Delta Neutral Hedging is an options trading technique used to protect a position from short term price swings. This is particularly useful for long term stocks or LEAPs option buy and hold strategy. The advantage of using delta neutral hedging is that it not only protects your position from small price changes during times of uncertainty such as near resistance or support levels, but it also enables your position to continue to profit from that point onwards if the stock rises or falls strongly.

John owned and held 1000 shares of Microsoft for $27 per share on 14 March 2007. On 14 May, when Microsoft was trading at $31, John determined that a resistance level has been reached and wanted to perform a delta neutral hedge against a short term price change while being able to profit should MSFT rally or ditch strongly from this point. John bought 20 contracts of July31put to execute the delta neutral hedge.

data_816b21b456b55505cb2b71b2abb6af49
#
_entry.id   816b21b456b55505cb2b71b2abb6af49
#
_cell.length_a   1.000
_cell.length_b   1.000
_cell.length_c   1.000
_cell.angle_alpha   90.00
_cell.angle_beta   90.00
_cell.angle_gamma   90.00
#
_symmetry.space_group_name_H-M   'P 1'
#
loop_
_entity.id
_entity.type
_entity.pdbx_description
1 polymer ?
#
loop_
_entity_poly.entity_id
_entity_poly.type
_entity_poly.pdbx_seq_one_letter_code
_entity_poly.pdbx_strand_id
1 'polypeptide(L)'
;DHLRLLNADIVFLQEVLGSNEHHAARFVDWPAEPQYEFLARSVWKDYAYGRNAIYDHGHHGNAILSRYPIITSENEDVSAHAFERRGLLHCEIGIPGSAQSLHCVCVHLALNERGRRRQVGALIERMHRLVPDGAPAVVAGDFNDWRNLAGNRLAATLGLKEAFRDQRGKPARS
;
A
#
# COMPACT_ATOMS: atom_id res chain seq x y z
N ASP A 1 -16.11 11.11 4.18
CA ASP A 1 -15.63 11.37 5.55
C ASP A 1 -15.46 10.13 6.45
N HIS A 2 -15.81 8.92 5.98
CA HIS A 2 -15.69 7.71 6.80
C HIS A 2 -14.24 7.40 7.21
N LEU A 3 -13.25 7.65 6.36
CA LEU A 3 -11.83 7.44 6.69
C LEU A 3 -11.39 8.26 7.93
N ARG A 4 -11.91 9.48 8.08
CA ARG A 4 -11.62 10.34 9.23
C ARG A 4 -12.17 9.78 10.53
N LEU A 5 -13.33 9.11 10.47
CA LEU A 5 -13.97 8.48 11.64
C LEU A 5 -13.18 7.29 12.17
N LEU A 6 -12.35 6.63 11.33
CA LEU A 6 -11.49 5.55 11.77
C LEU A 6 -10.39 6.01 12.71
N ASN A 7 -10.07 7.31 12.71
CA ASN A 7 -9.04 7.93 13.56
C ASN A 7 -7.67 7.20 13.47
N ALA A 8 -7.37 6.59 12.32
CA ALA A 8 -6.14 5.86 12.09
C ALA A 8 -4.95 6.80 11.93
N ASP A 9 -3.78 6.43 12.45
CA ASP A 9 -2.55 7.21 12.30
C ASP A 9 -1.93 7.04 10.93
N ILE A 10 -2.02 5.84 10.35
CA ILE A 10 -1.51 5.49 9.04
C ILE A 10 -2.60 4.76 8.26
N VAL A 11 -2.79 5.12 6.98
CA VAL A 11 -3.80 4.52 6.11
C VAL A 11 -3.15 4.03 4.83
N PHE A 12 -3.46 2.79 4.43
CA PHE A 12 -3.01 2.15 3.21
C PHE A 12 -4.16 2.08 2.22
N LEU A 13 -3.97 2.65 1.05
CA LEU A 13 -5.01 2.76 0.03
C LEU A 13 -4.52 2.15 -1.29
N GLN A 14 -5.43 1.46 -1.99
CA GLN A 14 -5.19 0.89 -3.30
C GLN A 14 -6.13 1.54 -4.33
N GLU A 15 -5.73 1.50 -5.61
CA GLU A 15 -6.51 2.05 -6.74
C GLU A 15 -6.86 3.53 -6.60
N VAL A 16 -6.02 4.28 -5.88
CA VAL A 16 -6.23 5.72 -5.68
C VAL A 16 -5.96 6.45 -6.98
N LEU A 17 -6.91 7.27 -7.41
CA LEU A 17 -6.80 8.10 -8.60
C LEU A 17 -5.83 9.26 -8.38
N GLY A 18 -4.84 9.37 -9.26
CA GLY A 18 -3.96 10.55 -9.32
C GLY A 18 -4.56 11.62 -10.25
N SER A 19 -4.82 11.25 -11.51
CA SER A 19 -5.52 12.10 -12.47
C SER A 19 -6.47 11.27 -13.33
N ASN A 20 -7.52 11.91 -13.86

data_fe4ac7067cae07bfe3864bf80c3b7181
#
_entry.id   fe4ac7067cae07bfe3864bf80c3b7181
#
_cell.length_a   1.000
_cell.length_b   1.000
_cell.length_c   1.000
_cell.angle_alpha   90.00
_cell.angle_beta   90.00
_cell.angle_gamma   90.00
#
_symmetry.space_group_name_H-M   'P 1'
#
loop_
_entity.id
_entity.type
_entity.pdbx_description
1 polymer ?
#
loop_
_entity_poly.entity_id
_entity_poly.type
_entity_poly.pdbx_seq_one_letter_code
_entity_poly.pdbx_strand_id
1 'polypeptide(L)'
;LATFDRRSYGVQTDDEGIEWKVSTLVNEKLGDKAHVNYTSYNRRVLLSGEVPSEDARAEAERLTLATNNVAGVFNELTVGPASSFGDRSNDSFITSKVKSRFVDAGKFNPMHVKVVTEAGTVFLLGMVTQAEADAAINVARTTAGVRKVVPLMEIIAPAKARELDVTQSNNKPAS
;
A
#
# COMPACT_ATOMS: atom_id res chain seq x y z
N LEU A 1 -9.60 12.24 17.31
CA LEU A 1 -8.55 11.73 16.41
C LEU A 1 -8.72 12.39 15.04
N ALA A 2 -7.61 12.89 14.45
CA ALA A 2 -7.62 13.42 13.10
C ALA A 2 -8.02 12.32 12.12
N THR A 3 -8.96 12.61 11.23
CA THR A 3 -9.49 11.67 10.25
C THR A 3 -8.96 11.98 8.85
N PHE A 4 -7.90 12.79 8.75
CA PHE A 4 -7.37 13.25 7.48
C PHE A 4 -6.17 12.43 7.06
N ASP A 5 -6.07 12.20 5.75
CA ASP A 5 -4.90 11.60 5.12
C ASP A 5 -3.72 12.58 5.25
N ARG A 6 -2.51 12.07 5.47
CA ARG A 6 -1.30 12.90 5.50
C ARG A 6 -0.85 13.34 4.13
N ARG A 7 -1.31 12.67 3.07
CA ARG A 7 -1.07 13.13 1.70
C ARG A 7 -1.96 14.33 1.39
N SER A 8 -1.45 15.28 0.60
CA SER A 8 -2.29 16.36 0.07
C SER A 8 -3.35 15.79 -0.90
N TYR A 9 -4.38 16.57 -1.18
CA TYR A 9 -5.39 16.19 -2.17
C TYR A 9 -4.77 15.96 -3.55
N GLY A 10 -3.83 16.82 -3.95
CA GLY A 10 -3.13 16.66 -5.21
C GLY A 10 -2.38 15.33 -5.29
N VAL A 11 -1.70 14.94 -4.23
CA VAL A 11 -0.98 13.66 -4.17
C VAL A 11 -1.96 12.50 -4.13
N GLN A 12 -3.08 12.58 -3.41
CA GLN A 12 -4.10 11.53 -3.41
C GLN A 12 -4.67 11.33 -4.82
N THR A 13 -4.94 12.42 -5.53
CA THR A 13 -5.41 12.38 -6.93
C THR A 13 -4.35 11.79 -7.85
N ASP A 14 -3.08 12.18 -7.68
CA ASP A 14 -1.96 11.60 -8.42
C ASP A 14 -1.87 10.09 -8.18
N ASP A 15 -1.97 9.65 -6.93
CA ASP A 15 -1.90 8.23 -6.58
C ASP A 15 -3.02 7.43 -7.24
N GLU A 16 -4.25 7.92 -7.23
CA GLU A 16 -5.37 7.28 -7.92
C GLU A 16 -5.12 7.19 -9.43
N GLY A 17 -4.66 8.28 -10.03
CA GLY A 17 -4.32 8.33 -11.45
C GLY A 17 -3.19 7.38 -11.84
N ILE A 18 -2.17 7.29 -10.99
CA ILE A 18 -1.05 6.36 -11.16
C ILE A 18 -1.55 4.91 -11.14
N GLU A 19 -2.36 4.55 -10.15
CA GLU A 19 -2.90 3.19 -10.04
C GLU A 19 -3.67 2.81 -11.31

1000 (delta of 1000 shares) - 1000 (delta of 20 contracts of at the money put options) = 0 delta

If MSFT rallies strongly from this point onwards, the put options simply expire worthless while the stocks continue to gain in value, allowing the position to continue profiting after the cost of the put options has been offset by the rise in the stock price.

If MSFT ditches from this point onwards, the put options will eventually gain in price faster than the stocks as 20 contracts represents 2000 stocks of MSFT and its delta will gradually become higher due to the positive gamma, eventually generating a higher negative delta than the stock's positive delta, allowing the position to profit as long as MSFT continues to fall.